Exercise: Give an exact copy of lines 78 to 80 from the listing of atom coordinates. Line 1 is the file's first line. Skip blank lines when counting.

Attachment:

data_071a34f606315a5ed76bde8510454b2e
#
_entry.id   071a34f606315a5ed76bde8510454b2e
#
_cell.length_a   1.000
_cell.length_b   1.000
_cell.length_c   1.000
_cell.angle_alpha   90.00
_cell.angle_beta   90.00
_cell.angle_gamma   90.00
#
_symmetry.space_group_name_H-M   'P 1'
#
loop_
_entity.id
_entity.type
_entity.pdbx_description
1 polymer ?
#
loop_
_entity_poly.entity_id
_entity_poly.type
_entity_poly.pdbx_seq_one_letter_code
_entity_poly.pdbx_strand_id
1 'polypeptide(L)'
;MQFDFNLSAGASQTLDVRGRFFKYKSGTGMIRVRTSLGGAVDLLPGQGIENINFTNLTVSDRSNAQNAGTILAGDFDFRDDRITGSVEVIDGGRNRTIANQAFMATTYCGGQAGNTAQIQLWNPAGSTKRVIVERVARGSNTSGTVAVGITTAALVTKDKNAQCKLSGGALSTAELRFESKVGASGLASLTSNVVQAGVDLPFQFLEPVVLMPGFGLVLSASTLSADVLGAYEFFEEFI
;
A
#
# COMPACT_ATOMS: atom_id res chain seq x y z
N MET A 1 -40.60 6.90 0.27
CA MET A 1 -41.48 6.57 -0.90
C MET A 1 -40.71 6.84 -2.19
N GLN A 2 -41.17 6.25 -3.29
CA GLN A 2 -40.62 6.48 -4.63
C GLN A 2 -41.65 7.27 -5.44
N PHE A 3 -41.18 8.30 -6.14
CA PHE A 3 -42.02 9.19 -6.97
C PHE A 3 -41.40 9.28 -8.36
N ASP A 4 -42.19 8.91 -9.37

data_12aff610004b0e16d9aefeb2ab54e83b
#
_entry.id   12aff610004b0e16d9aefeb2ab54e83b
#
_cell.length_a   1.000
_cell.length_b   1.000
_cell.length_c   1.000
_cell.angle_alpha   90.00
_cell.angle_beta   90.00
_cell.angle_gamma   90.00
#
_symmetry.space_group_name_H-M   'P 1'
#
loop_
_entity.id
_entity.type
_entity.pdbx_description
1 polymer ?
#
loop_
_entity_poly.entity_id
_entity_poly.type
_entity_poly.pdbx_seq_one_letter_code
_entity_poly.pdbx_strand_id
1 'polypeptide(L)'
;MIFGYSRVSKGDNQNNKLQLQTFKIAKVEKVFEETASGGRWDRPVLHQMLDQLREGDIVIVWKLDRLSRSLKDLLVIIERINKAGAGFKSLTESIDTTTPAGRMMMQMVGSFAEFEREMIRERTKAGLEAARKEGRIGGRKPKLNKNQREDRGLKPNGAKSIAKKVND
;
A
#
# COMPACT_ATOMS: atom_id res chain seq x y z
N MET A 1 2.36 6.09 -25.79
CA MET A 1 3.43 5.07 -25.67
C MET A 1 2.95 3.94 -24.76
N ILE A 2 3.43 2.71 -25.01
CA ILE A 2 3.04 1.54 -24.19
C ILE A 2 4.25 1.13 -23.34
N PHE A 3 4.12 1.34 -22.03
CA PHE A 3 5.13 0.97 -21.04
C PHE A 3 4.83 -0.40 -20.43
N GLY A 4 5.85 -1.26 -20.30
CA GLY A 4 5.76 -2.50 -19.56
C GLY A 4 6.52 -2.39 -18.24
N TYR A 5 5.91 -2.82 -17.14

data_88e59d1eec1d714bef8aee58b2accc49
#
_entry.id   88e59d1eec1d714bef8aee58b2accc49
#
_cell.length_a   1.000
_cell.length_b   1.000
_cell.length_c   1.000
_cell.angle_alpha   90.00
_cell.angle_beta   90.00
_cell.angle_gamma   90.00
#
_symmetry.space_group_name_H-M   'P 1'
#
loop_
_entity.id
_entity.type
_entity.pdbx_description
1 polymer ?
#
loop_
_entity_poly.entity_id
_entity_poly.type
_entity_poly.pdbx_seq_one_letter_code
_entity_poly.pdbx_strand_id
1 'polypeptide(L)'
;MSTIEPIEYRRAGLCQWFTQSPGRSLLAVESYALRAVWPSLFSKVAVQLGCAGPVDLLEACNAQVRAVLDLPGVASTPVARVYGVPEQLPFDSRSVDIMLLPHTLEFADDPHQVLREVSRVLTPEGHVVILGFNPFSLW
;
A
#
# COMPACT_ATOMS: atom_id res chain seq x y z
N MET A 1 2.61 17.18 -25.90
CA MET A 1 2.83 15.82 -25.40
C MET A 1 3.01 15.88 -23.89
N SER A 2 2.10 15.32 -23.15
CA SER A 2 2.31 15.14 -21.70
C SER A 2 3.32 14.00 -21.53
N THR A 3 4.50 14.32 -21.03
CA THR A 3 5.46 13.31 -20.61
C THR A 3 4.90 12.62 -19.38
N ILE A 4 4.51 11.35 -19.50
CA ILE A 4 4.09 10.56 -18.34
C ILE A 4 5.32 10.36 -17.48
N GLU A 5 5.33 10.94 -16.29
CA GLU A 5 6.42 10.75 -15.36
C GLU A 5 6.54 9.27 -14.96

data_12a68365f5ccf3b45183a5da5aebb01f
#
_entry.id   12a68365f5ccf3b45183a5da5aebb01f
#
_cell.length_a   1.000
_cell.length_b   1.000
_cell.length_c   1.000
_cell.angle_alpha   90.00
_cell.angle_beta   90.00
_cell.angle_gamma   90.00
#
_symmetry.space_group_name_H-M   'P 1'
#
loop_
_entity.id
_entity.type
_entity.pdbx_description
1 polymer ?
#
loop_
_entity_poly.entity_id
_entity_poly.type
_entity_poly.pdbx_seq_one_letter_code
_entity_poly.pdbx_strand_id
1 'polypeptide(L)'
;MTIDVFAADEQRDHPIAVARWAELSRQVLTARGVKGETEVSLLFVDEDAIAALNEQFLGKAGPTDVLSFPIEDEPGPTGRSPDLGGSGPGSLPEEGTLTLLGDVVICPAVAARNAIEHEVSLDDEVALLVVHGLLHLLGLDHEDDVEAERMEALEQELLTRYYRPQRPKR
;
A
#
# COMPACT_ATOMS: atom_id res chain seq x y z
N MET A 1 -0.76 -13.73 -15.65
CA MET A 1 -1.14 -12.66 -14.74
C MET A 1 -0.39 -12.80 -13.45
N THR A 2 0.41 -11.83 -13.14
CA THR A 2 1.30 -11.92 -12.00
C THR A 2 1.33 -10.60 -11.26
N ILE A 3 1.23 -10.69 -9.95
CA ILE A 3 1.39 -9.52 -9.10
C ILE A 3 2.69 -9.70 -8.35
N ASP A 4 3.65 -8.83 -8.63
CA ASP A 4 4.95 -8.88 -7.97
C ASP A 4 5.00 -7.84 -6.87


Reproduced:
CA PHE A 3 5.13 0.97 -21.04
C PHE A 3 4.83 -0.40 -20.43
N GLY A 4 5.85 -1.26 -20.30